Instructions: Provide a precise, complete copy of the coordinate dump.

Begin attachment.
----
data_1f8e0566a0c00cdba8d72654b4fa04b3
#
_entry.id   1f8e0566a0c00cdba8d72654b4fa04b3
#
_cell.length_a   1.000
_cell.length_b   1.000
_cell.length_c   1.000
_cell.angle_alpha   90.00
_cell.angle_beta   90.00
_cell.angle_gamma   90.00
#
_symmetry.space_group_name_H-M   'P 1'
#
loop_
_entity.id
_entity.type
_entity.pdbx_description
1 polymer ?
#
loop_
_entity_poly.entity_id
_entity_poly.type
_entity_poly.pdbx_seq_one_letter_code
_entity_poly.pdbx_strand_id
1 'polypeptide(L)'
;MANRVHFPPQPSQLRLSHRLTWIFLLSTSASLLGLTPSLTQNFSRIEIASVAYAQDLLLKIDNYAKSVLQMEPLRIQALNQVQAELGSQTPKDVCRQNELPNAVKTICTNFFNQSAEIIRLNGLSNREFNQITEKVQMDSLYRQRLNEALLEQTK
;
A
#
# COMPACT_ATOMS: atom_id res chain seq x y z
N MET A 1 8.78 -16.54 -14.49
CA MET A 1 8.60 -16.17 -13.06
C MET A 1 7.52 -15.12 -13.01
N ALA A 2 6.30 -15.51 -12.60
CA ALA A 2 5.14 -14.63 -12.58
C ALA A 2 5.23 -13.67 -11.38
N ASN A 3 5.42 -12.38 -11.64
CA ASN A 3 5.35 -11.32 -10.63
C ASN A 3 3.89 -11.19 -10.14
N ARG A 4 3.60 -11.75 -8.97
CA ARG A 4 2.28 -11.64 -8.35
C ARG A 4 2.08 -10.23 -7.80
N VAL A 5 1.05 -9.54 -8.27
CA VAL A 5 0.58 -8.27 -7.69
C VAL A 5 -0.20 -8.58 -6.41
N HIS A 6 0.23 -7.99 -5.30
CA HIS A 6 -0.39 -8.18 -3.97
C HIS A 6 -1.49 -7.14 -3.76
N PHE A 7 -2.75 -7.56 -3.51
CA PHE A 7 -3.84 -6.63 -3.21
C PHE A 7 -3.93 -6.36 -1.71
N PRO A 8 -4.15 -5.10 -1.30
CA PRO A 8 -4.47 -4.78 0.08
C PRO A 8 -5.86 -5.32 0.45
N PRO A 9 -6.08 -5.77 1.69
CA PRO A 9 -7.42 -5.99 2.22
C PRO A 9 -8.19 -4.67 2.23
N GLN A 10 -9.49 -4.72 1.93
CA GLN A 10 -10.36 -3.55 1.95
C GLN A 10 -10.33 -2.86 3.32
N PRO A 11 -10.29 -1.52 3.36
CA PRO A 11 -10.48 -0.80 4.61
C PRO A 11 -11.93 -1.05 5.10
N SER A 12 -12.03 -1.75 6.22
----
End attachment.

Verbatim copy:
data_1f8e0566a0c00cdba8d72654b4fa04b3
#
_entry.id   1f8e0566a0c00cdba8d72654b4fa04b3
#
_cell.length_a   1.000
_cell.length_b   1.000
_cell.length_c   1.000
_cell.angle_alpha   90.00
_cell.angle_beta   90.00
_cell.angle_gamma   90.00
#
_symmetry.space_group_name_H-M   'P 1'
#
loop_
_entity.id
_entity.type
_entity.pdbx_description
1 polymer ?
#
loop_
_entity_poly.entity_id
_entity_poly.type
_entity_poly.pdbx_seq_one_letter_code
_entity_poly.pdbx_strand_id
1 'polypeptide(L)'
;MANRVHFPPQPSQLRLSHRLTWIFLLSTSASLLGLTPSLTQNFSRIEIASVAYAQDLLLKIDNYAKSVLQMEPLRIQALNQVQAELGSQTPKDVCRQNELPNAVKTICTNFFNQSAEIIRLNGLSNREFNQITEKVQMDSLYRQRLNEALLEQTK
;
A
#
# COMPACT_ATOMS: atom_id res chain seq x y z
N MET A 1 8.78 -16.54 -14.49
CA MET A 1 8.60 -16.17 -13.06
C MET A 1 7.52 -15.12 -13.01
N ALA A 2 6.30 -15.51 -12.60
CA ALA A 2 5.14 -14.63 -12.58
C ALA A 2 5.23 -13.67 -11.38
N ASN A 3 5.42 -12.38 -11.64
CA ASN A 3 5.35 -11.32 -10.63
C ASN A 3 3.89 -11.19 -10.14
N ARG A 4 3.60 -11.75 -8.97
CA ARG A 4 2.28 -11.64 -8.35
C ARG A 4 2.08 -10.23 -7.80
N VAL A 5 1.05 -9.54 -8.27
CA VAL A 5 0.58 -8.27 -7.69
C VAL A 5 -0.20 -8.58 -6.41
N HIS A 6 0.23 -7.99 -5.30
CA HIS A 6 -0.39 -8.18 -3.97
C HIS A 6 -1.49 -7.14 -3.76
N PHE A 7 -2.75 -7.56 -3.51
CA PHE A 7 -3.84 -6.63 -3.21
C PHE A 7 -3.93 -6.36 -1.71
N PRO A 8 -4.15 -5.10 -1.30
CA PRO A 8 -4.47 -4.78 0.08
C PRO A 8 -5.86 -5.32 0.45
N PRO A 9 -6.08 -5.77 1.69
CA PRO A 9 -7.42 -5.99 2.22
C PRO A 9 -8.19 -4.67 2.23
N GLN A 10 -9.49 -4.72 1.93
CA GLN A 10 -10.36 -3.55 1.95
C GLN A 10 -10.33 -2.86 3.32
N PRO A 11 -10.29 -1.52 3.36
CA PRO A 11 -10.48 -0.80 4.61
C PRO A 11 -11.93 -1.05 5.10
N SER A 12 -12.03 -1.75 6.22